How can small countries find their role in space activities

This document is result of panel discussion on the topic “Small Countries in Space Era”, motivated by the rapidly evolving development in Space exploration, harnessing the benefits from it for the wellbeing of humanity and future presence of humans there. Small countries should also find their role in this endeavor but in competition with large conglomerates the question is HOW?

Preamble

A stable and prosperous society needs to be creative in science and technology, and to be globally competitive. Two factors that determine success are creatively educated members of the community and leadership in new ideas. For a small country, with a reasonably educated population, it is therefore of utmost importance to determine trends in the field of science and technology and to focus their development efforts in this direction. Research and development in Space activities offers opportunities to small countries to participate as an active member. This primarily requires defining strategic direction of development in the field of aerospace high technology industries, basic science and development as well as activities in the field of space medicine, space law and space tourism.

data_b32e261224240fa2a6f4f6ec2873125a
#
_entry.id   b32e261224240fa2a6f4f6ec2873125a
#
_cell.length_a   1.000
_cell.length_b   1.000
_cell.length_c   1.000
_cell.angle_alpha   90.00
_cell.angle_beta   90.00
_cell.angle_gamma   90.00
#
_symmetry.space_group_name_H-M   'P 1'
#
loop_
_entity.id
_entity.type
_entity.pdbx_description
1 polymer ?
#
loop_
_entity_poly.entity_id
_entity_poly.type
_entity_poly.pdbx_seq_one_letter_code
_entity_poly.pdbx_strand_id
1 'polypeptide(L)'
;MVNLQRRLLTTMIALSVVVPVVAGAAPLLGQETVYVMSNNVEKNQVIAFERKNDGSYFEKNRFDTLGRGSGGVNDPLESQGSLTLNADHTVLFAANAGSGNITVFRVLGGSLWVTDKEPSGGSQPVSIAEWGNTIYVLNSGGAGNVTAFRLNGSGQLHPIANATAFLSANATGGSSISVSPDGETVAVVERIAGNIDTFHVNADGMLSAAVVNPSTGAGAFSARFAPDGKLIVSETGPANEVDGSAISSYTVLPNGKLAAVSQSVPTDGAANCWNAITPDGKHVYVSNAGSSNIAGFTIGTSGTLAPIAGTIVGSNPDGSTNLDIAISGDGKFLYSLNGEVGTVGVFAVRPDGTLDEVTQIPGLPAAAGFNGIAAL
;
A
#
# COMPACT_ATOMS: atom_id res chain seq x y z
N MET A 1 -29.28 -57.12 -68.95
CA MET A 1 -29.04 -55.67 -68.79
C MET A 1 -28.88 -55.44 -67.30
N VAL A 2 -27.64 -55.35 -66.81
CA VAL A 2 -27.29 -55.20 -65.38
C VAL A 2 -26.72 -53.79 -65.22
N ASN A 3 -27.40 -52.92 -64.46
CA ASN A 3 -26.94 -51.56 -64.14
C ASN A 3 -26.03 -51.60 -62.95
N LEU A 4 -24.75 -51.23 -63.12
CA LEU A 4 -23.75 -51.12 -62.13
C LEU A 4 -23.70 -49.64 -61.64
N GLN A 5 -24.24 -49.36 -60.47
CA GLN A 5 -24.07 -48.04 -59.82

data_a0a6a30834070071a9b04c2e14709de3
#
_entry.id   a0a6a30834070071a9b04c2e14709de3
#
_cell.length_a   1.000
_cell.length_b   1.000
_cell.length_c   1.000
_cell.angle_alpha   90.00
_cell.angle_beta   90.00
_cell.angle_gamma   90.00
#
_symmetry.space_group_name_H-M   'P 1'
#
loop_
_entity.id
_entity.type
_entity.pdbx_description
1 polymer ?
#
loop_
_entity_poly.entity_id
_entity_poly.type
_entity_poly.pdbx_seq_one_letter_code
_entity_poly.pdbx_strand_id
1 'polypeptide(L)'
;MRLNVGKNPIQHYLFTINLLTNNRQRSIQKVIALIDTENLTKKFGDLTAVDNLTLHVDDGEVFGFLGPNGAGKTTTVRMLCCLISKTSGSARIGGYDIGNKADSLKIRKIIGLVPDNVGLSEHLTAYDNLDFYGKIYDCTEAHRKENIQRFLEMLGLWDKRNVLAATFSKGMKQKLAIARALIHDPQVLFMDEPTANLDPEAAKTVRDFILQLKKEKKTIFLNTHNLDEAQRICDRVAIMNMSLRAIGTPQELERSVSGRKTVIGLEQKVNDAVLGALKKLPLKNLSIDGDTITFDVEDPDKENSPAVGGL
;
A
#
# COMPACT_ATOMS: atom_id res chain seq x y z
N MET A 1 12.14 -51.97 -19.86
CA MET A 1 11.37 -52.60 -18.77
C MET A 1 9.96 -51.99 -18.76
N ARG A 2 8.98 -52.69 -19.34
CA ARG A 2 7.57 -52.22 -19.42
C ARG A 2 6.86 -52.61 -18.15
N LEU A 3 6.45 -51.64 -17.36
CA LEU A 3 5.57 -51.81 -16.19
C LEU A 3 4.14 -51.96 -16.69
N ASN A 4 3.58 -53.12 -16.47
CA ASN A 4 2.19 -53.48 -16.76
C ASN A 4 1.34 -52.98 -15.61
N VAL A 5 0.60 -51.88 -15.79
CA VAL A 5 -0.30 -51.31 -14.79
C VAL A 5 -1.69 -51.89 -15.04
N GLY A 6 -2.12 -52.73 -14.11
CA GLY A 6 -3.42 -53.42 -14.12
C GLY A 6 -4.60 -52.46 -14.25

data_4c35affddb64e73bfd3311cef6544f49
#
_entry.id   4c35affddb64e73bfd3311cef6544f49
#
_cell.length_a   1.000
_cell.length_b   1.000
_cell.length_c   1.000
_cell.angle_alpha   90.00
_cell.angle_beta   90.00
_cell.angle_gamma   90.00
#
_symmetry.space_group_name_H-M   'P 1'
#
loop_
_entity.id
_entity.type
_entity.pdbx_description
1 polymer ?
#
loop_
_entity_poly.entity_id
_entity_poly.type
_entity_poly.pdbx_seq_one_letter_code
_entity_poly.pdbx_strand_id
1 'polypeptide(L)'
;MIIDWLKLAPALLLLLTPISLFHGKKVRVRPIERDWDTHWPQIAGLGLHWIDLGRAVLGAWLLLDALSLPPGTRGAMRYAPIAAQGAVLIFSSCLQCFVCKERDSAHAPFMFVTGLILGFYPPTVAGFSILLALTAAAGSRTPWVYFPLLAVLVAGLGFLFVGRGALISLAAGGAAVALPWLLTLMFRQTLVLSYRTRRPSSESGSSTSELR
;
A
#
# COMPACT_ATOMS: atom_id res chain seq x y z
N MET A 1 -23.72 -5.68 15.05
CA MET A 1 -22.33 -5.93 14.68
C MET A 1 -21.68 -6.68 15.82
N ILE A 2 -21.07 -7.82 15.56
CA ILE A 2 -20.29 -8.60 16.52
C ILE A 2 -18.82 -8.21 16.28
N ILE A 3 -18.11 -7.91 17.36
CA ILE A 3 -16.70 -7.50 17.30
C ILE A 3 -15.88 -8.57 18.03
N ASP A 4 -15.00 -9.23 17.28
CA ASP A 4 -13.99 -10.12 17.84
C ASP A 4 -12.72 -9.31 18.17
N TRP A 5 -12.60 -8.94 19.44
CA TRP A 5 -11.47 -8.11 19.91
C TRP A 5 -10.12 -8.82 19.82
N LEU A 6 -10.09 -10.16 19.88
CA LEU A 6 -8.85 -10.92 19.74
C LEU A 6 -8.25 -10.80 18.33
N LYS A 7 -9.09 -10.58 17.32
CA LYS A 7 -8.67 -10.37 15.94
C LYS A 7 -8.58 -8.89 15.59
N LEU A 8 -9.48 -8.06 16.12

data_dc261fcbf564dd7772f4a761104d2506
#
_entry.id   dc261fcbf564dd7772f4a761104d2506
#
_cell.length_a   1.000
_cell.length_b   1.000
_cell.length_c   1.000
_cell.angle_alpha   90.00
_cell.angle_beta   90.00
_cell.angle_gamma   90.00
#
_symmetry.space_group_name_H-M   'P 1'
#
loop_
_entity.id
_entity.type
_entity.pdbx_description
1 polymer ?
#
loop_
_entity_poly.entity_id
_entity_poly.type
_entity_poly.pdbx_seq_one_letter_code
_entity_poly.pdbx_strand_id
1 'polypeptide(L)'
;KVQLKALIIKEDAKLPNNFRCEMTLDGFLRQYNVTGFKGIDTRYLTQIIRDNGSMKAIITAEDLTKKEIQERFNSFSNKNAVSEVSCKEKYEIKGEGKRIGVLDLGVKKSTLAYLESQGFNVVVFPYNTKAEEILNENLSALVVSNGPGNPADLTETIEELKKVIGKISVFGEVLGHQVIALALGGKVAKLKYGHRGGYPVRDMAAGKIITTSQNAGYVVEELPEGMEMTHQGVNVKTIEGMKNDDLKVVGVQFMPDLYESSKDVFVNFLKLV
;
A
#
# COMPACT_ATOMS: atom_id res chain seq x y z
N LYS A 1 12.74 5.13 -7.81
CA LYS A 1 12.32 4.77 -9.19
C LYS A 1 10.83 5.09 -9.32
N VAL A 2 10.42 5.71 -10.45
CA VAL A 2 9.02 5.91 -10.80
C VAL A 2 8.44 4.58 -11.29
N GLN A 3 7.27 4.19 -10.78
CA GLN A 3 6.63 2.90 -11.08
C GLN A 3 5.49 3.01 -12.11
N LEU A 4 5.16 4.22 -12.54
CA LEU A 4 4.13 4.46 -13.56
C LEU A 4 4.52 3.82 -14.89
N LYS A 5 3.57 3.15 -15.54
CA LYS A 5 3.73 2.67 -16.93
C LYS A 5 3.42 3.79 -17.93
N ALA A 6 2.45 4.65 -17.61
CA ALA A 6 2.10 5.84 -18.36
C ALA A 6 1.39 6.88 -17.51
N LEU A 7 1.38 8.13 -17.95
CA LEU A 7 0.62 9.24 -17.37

Recommendations

The essential trait of Space programs is interdisciplinary and cutting across the responsibilities of several ministries. Therefore, the basic step towards commencing a Space program is setting up a Space Agency by the funding ministries of Science, Transport, Economy (where technology is incorporated) and Defence. The National Space Agency should ideally cover all sectors of Space program, with experts in their fields. The follow up of establishing Space Agency is to set up a National Space Strategy that has two principal segments:
1. National Space Program (Research, Technology and Applications)
2. International contacts: ESA, EU, bilateral cooperation
Both these segments form the basis for accession to the membership of European Space Agency. The Space Strategy should encompass the long term and short-term development objectives and define the areas of priority.